There has been a flight to safety with investors buying the US dollar and gold. Yet if you look at the Chinese energy space, it’s up year-to-date because of demand. The wheels aren’t falling off. This speaks to some of the fundamental dislocations in the market.
Possible revisions to Dated Brent assessment
Since the early 2000s, the number of crudes in the Brent basket has increased, while the number of trades has declined.
Future benchmarking options look to add more liquidity resulting in a more robust benchmark.
The start of the Johan Sverdrup field as been touted as a potential benchmark, but first there needs to be a liquid market and an adjustment made because it’s a very heavy crude.
US imports to Europe have overtaken by volume the production of crudes in the Brent basket.
There are times when US imports to Europe have been more than 1 million barrels per day which is more than the BFOET [Brent, Forties, Oseberg, Ekosfisk, Troll) production.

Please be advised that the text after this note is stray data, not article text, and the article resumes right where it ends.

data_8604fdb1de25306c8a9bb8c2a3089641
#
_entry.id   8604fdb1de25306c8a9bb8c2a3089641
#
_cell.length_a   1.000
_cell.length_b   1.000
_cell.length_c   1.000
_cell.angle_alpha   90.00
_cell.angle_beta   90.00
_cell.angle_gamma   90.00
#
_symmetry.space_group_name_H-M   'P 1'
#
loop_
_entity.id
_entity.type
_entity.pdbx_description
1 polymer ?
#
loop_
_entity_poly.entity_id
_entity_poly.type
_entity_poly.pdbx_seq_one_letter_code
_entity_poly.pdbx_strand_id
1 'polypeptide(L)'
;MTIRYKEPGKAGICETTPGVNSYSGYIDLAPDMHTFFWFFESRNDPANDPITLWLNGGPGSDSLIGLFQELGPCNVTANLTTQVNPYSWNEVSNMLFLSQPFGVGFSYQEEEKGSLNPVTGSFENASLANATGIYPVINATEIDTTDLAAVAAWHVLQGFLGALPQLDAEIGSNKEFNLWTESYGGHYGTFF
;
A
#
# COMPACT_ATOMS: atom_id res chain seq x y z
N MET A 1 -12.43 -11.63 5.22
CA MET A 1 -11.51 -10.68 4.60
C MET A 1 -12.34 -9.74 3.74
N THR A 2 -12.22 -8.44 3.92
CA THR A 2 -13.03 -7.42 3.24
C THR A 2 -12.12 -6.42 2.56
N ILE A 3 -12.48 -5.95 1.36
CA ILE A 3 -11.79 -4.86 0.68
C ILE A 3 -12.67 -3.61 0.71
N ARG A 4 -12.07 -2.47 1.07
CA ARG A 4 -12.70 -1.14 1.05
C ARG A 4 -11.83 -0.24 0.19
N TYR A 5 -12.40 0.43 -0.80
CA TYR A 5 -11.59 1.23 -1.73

Argus Global Crude, Geneva, October 2019
Lots of Forties heads to Asia when the arbitrage opens. Forties crude is important because it can set the Brent benchmark, yet it often isn’t refined in Europe. Can Forties represent the clearing price for light crude in Europe?
Brent futures has become a type of global benchmark, but Dated Brent is supposed to represent the clearing spot price in Europe
US physical market looks robust
US physical grades have exceptional physical liquidity because it’s a pipeline market. You buy and sell in pipeline-sized batches of around 1,000 barrels per day.
There are 300 trades per month on average in the WTI physical market with more than 30 unique participants.